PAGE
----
Siteman Prostate Cancer Researcher Receives $200,000 Grant

Jim Goodwin

Christopher Maher, PhD

Nov. 13, 2013 – Christopher Maher, PhD, a prostate cancer researcher at the Siteman Cancer Center at Barnes-Jewish Hospital and Washington University School of Medicine in St. Louis, has been awarded a $200,000 grant by The V Foundation for Cancer Research.

The two-year grants were awarded to 18 U.S. oncologists to recognize and assist “rising star” physicians and scientists.

“The V Scholars represent the future of cancer research,” said Robert Bast, MD, a member of The V Foundation’s Scientific Advisory Board. “Their drive and innovation make an impact on the care of patients with cancer.”

Maher’s laboratory is using genomics, bioinformatics and cancer biology to investigate how a recently identified form of RNA – a chemical cousin of DNA – influences tumor development and promotes resistance to current treatments. The research may reveal that long intergenic non-coding RNAs (lncRNAs) can serve as valuable biomarkers to detect cancer and unveil novel therapeutic strategies to improve patient care.

“I am very grateful for the generosity of The V Foundation and am honored by this recognition of our work,” said Maher, an assistant professor of medicine and assistant director of The Genome Institute at Washington University. “Together, we are fighting the second most common cancer among men.”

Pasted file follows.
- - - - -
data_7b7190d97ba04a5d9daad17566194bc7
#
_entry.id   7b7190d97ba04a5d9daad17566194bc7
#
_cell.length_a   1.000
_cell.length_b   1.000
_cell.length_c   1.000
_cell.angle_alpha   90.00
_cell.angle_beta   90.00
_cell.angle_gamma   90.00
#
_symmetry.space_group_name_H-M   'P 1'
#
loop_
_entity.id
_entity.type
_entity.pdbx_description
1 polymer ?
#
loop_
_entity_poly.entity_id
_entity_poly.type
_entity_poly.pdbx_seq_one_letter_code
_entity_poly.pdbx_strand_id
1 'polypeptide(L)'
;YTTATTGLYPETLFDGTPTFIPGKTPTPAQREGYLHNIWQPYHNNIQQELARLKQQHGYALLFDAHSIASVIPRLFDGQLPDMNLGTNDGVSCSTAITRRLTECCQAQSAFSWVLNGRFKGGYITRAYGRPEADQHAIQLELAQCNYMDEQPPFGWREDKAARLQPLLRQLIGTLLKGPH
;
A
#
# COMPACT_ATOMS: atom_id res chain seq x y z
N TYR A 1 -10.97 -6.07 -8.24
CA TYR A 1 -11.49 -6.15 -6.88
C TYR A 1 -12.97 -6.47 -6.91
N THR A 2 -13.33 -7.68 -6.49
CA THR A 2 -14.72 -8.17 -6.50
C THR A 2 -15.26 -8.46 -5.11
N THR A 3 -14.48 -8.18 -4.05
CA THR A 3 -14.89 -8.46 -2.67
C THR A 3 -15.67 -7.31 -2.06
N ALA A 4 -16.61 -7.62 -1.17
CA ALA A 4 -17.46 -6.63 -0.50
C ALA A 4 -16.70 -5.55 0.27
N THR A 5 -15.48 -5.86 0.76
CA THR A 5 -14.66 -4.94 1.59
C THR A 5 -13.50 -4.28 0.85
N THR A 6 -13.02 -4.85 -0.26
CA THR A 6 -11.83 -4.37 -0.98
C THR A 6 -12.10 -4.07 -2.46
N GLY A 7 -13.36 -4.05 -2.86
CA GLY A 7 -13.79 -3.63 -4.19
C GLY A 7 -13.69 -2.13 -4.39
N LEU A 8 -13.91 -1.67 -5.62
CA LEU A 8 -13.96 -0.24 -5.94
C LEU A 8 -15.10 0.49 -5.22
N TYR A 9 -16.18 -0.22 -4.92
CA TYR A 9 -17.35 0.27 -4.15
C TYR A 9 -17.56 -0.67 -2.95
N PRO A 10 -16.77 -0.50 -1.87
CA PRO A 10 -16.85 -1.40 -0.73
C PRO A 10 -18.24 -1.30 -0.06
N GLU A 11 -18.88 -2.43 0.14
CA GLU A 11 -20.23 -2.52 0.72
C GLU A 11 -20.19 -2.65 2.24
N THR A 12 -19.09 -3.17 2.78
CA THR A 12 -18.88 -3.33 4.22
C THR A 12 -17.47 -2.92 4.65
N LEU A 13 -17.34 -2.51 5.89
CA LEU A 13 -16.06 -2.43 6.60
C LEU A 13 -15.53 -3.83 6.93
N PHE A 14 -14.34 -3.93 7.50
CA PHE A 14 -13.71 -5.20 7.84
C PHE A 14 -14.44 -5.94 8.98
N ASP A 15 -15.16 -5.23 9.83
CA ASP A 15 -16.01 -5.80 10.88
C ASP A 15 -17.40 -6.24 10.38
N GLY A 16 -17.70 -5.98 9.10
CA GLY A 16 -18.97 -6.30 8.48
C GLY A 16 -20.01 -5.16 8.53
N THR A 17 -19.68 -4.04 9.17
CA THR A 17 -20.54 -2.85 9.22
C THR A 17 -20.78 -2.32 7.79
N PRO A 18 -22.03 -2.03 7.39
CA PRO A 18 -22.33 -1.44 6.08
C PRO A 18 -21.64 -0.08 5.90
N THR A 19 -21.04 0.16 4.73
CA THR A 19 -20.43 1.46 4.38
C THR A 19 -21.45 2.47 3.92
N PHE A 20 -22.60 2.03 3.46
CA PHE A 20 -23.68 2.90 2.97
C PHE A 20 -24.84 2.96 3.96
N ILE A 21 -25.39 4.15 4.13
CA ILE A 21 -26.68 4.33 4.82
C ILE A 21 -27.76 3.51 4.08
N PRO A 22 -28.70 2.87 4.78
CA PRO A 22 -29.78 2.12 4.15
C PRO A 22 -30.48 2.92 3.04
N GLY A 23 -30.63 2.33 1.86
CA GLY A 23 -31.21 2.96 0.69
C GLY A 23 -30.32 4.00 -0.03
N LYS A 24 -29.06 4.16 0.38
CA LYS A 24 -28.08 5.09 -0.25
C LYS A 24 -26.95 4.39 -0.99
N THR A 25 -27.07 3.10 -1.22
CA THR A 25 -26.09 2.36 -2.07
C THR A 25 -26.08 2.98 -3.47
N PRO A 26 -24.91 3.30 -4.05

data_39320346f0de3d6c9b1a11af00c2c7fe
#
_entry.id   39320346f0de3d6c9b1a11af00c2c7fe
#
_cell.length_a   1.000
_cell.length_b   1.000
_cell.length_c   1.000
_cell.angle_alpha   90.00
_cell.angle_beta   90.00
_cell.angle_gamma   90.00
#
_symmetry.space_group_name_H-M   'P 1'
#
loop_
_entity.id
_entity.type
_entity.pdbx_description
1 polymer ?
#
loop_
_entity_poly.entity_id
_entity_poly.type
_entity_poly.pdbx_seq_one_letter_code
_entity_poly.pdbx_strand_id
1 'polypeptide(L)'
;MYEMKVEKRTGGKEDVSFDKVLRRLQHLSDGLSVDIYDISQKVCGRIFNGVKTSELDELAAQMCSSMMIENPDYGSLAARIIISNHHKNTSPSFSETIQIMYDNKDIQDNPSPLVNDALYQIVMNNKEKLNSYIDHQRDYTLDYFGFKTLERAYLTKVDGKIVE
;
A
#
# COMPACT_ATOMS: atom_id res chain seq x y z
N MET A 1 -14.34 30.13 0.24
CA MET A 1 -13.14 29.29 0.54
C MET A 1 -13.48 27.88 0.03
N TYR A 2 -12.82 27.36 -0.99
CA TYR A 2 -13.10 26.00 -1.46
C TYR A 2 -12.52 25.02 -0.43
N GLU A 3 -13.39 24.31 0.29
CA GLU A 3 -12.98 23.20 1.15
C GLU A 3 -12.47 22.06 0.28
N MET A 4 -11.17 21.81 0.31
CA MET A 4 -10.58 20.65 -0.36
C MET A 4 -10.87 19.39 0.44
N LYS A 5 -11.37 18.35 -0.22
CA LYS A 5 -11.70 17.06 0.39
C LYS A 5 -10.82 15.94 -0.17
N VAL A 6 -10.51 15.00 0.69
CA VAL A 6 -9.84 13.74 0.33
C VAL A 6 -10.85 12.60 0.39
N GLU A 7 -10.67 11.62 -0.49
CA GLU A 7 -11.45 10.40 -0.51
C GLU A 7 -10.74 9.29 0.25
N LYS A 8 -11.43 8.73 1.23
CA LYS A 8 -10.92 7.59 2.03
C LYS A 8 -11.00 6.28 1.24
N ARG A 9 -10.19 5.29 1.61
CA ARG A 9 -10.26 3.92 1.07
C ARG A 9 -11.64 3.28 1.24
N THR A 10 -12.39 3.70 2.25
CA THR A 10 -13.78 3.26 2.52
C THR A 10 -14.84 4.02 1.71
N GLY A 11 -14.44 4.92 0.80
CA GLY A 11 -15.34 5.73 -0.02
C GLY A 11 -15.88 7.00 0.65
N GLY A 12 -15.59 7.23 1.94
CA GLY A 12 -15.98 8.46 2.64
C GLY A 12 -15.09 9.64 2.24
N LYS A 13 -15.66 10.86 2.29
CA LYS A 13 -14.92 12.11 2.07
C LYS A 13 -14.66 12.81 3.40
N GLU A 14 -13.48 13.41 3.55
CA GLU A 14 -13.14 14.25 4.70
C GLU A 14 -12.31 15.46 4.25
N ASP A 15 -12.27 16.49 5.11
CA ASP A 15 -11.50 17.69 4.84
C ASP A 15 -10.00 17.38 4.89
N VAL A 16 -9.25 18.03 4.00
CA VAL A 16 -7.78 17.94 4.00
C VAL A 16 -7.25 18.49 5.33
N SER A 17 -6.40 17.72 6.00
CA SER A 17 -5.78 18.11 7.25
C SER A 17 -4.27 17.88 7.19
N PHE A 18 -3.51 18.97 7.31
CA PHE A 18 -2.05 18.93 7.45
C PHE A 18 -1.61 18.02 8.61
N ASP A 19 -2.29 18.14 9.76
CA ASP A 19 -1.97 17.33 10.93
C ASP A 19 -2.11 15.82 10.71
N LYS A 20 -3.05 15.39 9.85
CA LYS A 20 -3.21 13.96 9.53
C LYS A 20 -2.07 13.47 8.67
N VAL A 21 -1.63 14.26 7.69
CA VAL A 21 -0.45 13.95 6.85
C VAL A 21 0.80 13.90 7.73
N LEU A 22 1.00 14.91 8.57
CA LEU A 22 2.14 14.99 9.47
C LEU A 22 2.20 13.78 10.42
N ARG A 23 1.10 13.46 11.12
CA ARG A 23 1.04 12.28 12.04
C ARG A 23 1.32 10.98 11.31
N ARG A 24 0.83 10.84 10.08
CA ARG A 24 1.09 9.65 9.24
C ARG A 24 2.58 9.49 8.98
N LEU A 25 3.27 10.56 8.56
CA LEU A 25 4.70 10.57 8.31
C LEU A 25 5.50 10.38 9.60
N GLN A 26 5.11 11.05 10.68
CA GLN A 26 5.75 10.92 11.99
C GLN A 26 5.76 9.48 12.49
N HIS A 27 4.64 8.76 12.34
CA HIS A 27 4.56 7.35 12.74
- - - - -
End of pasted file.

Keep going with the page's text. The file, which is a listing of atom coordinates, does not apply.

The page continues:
This year, an estimated 238,590 U.S. men will be diagnosed with prostate cancer, according to the American Cancer Society. About 29,720 men will die from the disease. Only skin cancer affects more U.S. men, according to the ACS.

“We are intensifying efforts and making great progress in cancer research,” said Robin Roberts, Good Morning America co-host and member of The V Foundation Board of Directors. “I am so proud of the donors, The V Foundation, the doctors and the researchers. They are my heroes who are saving lives.”

The V Foundation for Cancer Research was founded by ESPN and ESPN commentator Jim Valvano shortly before he died of cancer in 1993. The foundation has funded more than $100 million in cancer research grants nationwide. For more information about the foundation, visit